# [tips for doing static equilibrium questions]

1. Feb 20, 2005

### F|234K

i have found that static equilibrium questions (which require the sum of all forces and torques to be zero) are the most challenging to me.

i don't know why, maybe there are a lot of different type of static equilibrium questions (they always ask the same questions but with different situations...).

hence, i would really appreciate it if you guys will tell me some of ur "strategies" when it comes to doing these questions, or some cautious things people need to pay close attention to when doing them, or just some mental notes you made to yourself when you were trying to learn how to do them.

2. Feb 20, 2005

### Davorak

Well it has more then likely been told to you before but I will say it again, draw a freed body diagram. Draw arrows where the forces are. Then break these force arrows up into their x and y directions. Practice is also important as in anything else. Some things will not be obvious on first glance, but will seem so on your third or fourth time on the same type of problem.

3. Feb 20, 2005

### F|234K

thanks.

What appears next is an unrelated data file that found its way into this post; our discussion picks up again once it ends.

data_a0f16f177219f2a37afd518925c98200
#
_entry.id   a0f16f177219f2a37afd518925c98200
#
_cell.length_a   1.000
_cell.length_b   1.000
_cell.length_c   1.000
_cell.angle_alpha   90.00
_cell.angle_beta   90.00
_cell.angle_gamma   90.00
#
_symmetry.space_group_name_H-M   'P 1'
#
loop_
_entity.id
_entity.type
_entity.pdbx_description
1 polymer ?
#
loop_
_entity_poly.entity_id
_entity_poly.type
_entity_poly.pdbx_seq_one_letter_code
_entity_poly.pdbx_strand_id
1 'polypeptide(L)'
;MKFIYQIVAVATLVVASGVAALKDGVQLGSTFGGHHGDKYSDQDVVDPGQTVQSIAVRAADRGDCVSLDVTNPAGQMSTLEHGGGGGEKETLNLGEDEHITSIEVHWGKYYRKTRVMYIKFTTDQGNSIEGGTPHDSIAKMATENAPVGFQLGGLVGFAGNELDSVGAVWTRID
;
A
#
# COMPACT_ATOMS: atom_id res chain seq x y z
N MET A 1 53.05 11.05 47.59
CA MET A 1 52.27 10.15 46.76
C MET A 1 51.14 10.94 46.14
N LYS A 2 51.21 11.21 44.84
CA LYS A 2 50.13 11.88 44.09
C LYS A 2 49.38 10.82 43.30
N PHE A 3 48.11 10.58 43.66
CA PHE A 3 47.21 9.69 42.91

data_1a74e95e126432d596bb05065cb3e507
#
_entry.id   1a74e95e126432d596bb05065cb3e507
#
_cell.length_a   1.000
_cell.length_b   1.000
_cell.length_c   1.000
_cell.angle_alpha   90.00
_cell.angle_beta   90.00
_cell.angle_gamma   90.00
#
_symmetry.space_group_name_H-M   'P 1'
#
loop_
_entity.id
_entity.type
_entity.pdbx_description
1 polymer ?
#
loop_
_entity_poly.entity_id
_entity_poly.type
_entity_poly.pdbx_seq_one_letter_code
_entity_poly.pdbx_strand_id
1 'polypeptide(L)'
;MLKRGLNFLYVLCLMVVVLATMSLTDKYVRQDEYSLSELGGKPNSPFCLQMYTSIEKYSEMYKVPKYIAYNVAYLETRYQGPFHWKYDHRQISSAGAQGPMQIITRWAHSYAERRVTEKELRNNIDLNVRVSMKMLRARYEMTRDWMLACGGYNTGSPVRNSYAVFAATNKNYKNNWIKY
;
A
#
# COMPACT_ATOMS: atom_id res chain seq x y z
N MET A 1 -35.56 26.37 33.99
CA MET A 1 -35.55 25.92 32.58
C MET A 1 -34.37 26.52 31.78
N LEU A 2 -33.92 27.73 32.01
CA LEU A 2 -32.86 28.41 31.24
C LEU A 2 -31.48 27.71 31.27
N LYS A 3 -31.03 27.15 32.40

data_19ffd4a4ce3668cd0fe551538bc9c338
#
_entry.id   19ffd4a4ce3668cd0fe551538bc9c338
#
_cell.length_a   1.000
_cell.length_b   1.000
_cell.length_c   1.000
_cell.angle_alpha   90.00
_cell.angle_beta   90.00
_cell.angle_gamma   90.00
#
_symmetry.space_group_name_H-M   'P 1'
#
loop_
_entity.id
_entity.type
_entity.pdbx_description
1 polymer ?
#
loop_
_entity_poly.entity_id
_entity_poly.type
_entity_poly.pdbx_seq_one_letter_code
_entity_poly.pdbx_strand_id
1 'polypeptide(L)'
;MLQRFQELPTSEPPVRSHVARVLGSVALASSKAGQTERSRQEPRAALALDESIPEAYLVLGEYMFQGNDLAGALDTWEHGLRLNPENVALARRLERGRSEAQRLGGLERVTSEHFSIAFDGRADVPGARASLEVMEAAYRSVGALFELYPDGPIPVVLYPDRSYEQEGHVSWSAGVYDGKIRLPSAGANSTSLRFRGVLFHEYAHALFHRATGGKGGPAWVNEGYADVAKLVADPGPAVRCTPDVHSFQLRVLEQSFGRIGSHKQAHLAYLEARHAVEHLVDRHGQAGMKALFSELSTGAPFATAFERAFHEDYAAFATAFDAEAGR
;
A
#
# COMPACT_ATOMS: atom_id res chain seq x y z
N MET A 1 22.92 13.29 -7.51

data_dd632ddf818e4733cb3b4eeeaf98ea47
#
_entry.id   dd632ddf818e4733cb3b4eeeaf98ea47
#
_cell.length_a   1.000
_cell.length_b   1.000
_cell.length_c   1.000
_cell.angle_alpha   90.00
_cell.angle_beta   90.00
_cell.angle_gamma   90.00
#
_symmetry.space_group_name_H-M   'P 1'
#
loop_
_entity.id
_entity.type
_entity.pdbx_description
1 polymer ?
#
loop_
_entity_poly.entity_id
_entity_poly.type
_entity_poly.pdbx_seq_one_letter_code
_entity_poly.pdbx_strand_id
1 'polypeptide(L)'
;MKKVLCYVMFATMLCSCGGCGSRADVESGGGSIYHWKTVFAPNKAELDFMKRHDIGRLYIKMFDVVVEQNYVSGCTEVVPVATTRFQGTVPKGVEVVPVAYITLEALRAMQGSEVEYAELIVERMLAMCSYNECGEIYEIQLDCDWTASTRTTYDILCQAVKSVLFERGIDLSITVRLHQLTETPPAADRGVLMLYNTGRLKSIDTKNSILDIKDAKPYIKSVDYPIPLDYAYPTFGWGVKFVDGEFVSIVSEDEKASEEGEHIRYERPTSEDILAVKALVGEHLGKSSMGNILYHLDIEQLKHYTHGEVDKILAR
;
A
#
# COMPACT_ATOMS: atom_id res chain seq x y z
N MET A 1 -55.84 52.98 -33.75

ok, but then sometimes, there are those weird situations (like ladders) which are hard to analyse.

4. Feb 20, 2005

### Davorak

$$\begin{picture}(100,100)(0,0) \put(0,0){\line(1,0){100}} \put(0,0){\line(0,1){100}} \put(0,75){\line(1,-1){75}} \put(40,5){{\bf b}} \end{picture}$$

b is the angle between the ladder and the ground. If a weight is place on the ladder like so:
$$\begin{picture}(100,100)(0,0) \put(0,0){\line(1,0){100}} \put(0,0){\line(0,1){100}} \put(0,75){\line(1,-1){75}} \put(37.5,37.5){\circle{5}} \put(37.5,37.5){\line(0,-1){20}} \put(37.5,17.5){\line(1,1){10}} \put(37.5,17.5){\line(-1,1){10}} \put(07.5,17.5){{\bf Fa}} \put(40,5){{\bf b}} \end{picture}$$

The wall can not provide any upward force so the upward force must be provided by the part of the ladder touching the ground so:?

$$\begin{picture}(100,100)(0,0) \put(0,0){\line(1,0){100}} \put(0,0){\line(0,1){100}} \put(0,75){\line(1,-1){75}} \put(37.5,37.5){\circle{5}} \put(37.5,37.5){\line(0,-1){20}} \put(37.5,17.5){\line(1,1){10}} \put(37.5,17.5){\line(-1,1){10}} \put(07.5,17.5){{\bf Fa}} \put(75.5,0){\line(0,11){20}} \put(75,20){\line(-1,-1){10}} \put(75,20){\line(1,-1){10}} \put(95,20){{\bf Fb}} \put(40,5){{\bf b}} \end{picture}$$

Fa therefore must equal Fb

Now to find the force on the wall.

$$\begin{picture}(100,100)(50,0) \put(50,0){\line(1,0){100}} \put(50,0){\line(0,1){100}} \put(50,75){\line(1,-1){75}} \put(87.5,37.5){\circle{5}} \put(87.5,37.5){\line(0,-1){20}} \put(87.5,17.5){\line(1,1){10}} \put(87.5,17.5){\line(-1,1){10}} \put(57.5,17.5){{\bf Fa}} \put(125.5,0){\line(0,1){20}} \put(125,20){\line(-1,-1){10}} \put(125,20){\line(1,-1){10}} \put(145,20){{\bf Fb}} \put(50,75){\line(-1,0){20}} \put(30,75){\line(1,1){10}} \put(30,75){\line(1,-1){10}} \put(30,55){{\bf Fc}} \put(90,5){{\bf b}} \end{picture}$$

The angle between the ladder and the force Fb is 90-b.
Now we can use the triangle made by Fb and Fc
Fb Tan(90-b) = Fa

5. Feb 22, 2005

### F|234K

ok. thanks a lot.